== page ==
Jeff points out that now Jaclyn must return to camp with a bunch of lotharios who don’t like her. That’s not so bad when you realize the entire viewing audience hates her, too. Reed calls Baylor a brat, indicating that Jaclyn is not the only unpopular person there. When Missy bristles with maternal indignation, Reed counters, “Gurl, I know she’s your kid.” Baylor mutters darkly, “Girl? She’s a mom.” Baylor hasn’t been watching the WB.
Jaclyn is distressed that the three “top people,” something which is measured by a standard that remains a complete mystery, just left to blithely enjoy themselves after Jon sacrificed for them. What did he sacrifice and when and how? It’s like Pirandello and the Theater of the Absurd, only on LSD.
Jon likes being back on the island, so he can try to find another idol. He has a lot of time to think there, too, since it’s difficult to find a free moment to think when you’re lying around on a beach doing nothing with other people present. Hopefully he’ll dedicate some time to considering a tweak to that cut-rate nose job of his. He finds the idol after analyzing the clue about a sideways tree and concluding that it refers to a tree that grows sideways out of a cliff. Now he can plan his and Jaclyn’s future, he reports joyfully. Only fools anticipate inheriting a good sum of money or earning tenure–Jon believes the key to a secure retirement is a chatchke the prop department made from some Sculpey.
Meanwhile, the ladies arrive at the resort covered in filth with their hair hanging in hanks. A better prize would have been a trip to the salon. Missy says Natalie will be like a daughter to her forever, or until she figures out that Natalie is playing her like a saxophone. Together the little family bitches about how easily Jaclyn might be swayed to join the men’s alliance. Baylor and Natalie then reveal that they have an idol. Missy is proud of her daughter for finding it. Never mind graduating college or launching a career; digging up a resin figurine valuable only on a reality show will really distinguish Baylor’s resume from the pile.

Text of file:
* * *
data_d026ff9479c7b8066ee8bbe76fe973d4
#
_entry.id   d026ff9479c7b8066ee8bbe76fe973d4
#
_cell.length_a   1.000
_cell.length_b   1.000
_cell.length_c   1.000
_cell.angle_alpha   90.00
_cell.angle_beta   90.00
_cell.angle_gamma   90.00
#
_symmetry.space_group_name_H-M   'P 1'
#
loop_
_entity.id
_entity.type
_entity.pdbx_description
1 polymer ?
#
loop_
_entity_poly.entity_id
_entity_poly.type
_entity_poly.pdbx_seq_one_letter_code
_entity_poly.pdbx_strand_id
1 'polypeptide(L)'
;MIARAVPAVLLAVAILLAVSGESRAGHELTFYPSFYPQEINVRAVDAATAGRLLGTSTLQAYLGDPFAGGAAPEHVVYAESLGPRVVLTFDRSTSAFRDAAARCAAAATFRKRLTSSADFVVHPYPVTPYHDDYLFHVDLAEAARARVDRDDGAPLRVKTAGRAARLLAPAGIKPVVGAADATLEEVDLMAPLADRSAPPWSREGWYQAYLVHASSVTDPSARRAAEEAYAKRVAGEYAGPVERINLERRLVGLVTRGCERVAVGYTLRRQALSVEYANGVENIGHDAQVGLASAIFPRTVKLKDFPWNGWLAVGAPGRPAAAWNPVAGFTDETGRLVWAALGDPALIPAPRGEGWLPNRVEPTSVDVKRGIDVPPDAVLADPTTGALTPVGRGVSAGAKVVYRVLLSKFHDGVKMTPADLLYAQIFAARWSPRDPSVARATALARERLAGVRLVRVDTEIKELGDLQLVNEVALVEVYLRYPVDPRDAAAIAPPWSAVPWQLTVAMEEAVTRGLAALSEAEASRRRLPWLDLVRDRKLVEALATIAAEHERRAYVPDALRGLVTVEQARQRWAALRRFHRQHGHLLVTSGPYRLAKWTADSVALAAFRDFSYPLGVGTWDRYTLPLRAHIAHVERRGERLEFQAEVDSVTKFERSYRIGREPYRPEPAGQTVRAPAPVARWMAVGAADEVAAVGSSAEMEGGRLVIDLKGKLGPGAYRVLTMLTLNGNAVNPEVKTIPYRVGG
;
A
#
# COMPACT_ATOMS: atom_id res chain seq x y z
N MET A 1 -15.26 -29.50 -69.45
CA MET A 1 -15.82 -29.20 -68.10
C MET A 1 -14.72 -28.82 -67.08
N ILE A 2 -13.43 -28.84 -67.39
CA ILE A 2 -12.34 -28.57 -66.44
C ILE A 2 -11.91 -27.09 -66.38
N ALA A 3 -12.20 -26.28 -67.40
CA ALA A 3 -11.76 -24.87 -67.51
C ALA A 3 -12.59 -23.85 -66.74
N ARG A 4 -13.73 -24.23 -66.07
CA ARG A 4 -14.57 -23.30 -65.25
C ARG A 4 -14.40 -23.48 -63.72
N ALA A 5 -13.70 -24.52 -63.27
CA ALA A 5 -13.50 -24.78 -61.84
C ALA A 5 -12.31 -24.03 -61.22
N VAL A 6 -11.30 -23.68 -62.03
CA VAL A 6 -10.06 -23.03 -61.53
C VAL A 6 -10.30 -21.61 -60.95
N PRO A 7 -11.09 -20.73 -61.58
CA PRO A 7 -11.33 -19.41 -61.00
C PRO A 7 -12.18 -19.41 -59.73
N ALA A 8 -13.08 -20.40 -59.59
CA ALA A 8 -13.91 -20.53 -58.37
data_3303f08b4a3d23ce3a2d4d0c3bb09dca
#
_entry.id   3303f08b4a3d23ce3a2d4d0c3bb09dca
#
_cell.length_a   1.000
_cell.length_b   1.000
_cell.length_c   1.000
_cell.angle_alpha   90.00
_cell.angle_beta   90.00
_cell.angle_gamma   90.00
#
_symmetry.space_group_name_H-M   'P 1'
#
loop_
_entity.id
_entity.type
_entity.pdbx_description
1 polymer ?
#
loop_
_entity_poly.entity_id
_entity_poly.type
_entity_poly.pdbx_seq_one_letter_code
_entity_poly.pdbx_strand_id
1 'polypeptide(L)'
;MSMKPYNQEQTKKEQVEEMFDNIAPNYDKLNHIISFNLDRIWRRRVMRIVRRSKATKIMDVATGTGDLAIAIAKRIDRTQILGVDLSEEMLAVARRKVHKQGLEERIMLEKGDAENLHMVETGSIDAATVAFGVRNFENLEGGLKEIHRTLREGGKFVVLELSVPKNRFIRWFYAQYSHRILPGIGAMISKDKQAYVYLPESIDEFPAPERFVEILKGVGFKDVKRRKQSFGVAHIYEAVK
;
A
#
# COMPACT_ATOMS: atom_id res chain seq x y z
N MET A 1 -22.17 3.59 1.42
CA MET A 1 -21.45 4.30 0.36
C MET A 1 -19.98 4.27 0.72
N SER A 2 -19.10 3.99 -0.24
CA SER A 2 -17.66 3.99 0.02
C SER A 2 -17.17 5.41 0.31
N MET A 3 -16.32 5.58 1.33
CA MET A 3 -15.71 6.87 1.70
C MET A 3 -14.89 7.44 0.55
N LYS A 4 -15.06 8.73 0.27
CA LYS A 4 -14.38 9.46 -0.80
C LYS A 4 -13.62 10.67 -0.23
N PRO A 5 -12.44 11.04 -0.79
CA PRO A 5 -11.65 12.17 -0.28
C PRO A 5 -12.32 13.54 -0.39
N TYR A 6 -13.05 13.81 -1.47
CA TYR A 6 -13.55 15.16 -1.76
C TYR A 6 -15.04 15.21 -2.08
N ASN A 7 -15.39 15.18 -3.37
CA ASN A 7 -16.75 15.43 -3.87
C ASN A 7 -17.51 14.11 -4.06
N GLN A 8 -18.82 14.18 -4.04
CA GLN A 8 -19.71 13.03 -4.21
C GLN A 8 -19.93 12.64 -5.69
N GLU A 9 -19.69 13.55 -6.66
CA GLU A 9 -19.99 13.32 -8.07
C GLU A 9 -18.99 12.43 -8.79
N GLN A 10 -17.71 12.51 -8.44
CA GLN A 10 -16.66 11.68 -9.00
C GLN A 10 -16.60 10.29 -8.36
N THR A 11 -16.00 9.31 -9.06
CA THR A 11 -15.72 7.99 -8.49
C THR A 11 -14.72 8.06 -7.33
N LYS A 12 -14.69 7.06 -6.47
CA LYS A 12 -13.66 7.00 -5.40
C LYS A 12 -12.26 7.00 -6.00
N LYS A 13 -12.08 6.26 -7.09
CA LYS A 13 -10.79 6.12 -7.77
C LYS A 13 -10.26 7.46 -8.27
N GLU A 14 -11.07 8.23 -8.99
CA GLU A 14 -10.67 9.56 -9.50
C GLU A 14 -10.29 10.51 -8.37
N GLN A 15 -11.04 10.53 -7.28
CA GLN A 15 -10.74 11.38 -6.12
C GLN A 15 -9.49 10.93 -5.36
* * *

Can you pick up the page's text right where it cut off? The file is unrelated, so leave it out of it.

Back at camp, Jaclyn complains that it was stupid for Missy to choose Natalie to go with her. After all, Missy should want to make Jaclyn happy. I suspect Jaclyn often entertains this opinion about other people. Reed wants her to see the logic in it–that she and Jon will be quickly dispatched by this bikinied triad of power-hungry broads–and come over to his side. He suggests that Missy is ruthless, although the evidence weighs more on the side of her being toothless. Jaclyn marvels that once again, she and Jon hold all the cards. I marvel, too, but not in a positive way.
Missy returns to camp, fearful that Reed has induced Jaclyn to join him. This particular concern is getting a little repetitive. Jaclyn asks Alec what he thinks about Baylor. He doesn’t want to date her, that’s for sure. He must not like the intellectual type. He declares Jaclyn preferable because like cream cheese, she goes well on anything. Alec has never tried Tempt-Tee on meat loaf. He proposes going on a double date with her, his brother Drew, and Jon, but it is not clear which one he wants to be his date. The prospects are chilling. Baylor worries that Jon will do whatever Jaclyn decides, even if it’s the result of her flirting with Alec. This particular concern is getting even more repetitive. The whole point of the show is that loved ones stick together, isn’t it?